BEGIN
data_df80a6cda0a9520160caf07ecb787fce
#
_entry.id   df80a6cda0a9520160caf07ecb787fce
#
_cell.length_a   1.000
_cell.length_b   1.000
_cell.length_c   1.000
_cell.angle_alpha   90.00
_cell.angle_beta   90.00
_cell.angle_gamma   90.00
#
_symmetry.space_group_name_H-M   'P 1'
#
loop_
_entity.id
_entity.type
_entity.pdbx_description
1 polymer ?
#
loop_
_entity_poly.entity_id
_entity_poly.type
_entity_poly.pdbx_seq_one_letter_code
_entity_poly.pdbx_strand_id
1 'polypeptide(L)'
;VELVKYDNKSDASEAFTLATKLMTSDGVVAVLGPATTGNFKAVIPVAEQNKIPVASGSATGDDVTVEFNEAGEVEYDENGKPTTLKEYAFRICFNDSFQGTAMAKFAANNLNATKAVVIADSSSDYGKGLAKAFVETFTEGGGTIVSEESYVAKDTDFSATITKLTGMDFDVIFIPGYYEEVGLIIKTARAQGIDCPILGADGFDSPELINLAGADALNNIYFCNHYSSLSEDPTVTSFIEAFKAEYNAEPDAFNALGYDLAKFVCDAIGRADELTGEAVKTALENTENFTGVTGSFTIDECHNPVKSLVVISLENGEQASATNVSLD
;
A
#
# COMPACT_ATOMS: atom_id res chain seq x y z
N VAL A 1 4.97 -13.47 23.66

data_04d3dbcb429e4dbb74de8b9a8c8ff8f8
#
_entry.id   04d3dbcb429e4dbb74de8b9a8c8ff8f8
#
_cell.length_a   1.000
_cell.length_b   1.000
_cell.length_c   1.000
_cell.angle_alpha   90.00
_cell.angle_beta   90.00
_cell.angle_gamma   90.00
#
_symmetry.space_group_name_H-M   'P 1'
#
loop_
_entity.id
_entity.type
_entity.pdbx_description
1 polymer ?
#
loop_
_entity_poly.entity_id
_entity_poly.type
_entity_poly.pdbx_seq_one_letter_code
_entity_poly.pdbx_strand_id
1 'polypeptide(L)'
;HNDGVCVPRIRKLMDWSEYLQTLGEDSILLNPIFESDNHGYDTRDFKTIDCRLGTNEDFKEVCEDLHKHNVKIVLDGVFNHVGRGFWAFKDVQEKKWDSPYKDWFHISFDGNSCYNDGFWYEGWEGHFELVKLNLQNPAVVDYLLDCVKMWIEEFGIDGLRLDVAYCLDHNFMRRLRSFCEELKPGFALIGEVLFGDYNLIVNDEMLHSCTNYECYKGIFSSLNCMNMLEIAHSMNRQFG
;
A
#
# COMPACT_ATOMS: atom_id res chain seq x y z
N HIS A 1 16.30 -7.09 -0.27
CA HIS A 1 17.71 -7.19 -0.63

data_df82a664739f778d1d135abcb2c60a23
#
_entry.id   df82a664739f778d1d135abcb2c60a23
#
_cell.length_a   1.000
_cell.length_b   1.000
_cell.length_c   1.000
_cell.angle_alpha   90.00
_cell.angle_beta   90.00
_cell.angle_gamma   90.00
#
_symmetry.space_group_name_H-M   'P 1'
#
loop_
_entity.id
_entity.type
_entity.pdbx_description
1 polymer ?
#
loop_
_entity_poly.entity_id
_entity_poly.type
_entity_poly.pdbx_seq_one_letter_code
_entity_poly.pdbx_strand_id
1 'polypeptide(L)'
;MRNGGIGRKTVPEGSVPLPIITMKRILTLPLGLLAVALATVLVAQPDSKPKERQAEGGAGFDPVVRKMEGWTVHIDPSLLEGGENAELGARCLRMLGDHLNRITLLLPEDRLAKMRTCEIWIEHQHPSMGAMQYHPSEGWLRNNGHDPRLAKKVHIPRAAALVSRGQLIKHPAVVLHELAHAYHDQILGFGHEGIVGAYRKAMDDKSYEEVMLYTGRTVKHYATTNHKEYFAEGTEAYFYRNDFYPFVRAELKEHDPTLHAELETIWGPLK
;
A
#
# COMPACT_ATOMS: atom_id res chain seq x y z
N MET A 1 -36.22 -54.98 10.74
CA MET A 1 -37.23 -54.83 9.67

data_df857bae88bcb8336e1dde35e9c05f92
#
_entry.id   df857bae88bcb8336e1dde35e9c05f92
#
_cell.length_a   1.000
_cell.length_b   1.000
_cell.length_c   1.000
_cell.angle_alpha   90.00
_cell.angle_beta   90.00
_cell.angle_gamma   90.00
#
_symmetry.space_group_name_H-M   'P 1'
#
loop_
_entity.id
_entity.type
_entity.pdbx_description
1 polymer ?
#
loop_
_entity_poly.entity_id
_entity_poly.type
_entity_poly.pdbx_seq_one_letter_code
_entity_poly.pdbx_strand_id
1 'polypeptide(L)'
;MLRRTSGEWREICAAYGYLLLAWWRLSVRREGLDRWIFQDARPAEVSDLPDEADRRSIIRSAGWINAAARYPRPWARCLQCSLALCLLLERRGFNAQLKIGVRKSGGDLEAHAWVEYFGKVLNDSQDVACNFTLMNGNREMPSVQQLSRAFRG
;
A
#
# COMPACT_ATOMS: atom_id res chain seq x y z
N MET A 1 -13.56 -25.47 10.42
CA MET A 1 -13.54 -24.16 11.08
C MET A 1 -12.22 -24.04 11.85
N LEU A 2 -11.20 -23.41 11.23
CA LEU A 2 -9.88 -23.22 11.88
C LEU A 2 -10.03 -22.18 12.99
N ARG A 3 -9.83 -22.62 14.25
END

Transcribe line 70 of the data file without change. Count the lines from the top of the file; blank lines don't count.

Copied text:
_cell.length_c   1.000